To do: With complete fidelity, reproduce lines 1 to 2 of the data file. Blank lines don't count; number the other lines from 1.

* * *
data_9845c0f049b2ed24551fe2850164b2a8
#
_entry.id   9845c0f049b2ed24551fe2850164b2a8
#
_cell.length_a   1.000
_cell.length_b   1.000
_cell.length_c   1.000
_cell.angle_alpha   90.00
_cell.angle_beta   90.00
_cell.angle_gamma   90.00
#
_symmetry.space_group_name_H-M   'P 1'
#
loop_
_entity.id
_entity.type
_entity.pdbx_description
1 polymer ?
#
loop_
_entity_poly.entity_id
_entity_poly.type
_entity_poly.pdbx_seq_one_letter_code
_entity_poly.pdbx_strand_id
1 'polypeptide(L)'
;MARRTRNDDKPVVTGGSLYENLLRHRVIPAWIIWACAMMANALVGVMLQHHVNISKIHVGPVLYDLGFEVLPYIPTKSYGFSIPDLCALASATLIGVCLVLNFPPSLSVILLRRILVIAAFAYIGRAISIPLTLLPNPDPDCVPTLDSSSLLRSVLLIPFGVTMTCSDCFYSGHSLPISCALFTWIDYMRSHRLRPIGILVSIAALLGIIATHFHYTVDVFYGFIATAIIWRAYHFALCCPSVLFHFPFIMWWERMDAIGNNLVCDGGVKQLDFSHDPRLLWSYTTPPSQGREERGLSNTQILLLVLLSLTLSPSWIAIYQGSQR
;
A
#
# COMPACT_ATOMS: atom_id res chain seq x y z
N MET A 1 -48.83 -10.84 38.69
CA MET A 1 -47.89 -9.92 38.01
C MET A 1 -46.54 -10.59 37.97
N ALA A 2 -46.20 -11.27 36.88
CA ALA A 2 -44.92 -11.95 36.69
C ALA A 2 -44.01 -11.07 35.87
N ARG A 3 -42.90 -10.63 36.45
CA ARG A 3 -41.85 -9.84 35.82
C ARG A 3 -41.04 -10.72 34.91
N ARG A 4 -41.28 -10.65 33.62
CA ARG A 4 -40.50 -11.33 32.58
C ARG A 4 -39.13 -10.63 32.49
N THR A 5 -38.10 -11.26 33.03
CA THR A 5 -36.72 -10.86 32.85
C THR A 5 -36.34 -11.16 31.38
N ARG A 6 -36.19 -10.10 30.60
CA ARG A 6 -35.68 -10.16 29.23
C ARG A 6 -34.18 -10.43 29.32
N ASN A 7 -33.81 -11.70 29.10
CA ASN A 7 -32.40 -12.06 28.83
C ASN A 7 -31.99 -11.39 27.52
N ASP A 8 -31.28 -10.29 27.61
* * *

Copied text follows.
data_9845c0f049b2ed24551fe2850164b2a8
#